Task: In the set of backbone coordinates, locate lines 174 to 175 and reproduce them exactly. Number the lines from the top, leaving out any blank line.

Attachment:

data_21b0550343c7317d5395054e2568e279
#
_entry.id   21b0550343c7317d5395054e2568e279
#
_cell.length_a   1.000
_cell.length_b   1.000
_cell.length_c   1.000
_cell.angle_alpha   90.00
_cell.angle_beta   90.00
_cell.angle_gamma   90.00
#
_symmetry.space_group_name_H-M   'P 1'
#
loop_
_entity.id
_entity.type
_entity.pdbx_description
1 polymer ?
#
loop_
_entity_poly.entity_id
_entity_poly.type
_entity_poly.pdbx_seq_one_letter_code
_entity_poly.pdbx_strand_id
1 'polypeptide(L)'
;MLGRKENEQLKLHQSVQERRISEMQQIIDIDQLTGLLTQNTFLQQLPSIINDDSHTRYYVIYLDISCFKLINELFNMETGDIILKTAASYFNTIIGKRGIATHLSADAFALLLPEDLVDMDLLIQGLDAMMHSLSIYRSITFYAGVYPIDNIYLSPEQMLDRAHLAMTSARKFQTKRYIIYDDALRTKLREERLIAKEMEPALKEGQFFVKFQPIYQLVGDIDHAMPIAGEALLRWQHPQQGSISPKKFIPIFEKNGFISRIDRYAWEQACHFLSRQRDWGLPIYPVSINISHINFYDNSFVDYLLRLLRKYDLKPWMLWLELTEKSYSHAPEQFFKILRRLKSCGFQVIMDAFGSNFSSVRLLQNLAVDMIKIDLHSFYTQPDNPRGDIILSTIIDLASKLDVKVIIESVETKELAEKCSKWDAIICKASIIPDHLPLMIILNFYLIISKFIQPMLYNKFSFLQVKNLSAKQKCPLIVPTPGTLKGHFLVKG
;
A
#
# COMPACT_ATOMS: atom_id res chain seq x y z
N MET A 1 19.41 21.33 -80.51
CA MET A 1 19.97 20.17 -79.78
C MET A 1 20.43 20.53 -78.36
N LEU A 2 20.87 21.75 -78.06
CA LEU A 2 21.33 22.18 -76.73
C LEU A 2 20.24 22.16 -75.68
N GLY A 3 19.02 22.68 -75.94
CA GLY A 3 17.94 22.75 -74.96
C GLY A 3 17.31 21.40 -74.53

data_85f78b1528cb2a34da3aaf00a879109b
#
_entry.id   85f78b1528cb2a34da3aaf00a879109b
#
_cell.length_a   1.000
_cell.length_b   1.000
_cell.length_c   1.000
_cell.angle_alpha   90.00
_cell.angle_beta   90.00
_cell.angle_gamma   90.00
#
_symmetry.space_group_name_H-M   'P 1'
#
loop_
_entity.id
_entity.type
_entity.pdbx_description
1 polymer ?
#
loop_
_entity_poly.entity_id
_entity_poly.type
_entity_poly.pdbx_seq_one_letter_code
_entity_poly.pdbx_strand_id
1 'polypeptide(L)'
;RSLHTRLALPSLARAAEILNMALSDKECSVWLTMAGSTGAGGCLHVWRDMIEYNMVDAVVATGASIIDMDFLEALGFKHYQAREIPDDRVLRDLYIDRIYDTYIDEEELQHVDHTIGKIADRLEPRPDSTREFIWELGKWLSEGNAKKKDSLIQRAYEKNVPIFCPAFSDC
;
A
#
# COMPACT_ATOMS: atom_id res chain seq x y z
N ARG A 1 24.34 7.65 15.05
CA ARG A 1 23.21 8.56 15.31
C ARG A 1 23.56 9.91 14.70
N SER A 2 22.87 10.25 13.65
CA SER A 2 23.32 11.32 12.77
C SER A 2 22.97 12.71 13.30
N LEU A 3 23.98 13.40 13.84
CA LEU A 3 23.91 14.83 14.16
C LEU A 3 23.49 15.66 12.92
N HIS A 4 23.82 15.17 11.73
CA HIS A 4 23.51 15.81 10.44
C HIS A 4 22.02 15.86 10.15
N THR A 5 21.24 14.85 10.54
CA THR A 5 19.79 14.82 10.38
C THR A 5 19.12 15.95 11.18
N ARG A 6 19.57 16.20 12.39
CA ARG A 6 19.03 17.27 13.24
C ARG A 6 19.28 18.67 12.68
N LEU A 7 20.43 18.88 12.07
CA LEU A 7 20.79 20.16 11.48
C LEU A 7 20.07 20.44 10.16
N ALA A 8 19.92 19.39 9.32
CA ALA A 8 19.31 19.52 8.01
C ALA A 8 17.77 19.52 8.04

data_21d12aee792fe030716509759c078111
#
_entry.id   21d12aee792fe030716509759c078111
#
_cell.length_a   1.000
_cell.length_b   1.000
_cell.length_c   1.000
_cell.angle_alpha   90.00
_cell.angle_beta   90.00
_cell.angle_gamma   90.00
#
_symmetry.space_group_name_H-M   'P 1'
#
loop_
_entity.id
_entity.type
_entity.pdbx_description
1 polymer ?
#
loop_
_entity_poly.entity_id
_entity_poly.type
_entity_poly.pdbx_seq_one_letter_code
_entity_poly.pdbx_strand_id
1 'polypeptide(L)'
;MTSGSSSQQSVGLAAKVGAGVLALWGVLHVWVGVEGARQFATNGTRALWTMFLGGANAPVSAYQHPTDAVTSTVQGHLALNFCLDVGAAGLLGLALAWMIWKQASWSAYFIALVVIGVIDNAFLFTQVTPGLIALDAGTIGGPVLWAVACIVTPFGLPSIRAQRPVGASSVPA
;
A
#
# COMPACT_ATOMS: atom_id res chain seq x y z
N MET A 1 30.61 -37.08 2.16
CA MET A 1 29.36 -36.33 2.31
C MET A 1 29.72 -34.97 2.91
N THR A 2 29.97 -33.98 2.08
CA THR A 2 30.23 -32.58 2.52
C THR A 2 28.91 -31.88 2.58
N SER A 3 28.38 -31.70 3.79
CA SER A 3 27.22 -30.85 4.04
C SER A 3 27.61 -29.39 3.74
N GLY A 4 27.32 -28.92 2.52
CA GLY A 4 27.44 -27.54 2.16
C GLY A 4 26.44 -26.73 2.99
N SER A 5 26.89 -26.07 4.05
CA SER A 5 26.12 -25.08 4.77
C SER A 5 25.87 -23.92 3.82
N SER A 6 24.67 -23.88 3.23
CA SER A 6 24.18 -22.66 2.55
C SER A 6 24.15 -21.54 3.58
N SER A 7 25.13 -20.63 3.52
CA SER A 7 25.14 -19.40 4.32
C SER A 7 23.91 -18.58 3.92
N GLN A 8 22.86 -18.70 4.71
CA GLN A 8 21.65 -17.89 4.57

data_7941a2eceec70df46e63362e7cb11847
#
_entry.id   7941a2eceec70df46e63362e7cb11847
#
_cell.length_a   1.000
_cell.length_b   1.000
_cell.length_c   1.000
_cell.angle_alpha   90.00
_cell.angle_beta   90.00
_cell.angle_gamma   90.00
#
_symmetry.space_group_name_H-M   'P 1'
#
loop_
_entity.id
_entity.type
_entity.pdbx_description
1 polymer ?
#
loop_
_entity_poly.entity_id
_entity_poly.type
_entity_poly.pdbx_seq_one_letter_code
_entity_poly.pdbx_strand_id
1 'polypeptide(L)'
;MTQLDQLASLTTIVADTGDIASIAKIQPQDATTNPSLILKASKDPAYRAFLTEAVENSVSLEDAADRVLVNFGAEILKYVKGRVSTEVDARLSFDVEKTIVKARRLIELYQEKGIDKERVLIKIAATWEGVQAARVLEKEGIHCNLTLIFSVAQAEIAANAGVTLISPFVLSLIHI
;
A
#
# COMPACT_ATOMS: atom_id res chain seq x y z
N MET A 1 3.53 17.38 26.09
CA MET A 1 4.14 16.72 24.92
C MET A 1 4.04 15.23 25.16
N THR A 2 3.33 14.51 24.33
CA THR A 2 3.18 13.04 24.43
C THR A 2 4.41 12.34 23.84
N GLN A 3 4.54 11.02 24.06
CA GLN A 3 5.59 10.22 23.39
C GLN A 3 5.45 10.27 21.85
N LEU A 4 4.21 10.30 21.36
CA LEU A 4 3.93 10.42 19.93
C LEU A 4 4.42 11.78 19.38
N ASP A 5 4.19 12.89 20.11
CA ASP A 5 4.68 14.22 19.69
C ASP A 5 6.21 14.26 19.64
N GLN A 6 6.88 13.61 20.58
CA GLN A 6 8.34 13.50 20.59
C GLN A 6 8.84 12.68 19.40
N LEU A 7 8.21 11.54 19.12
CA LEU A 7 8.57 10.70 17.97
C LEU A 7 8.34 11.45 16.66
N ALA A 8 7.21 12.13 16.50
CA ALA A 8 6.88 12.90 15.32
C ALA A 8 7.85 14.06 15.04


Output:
A
#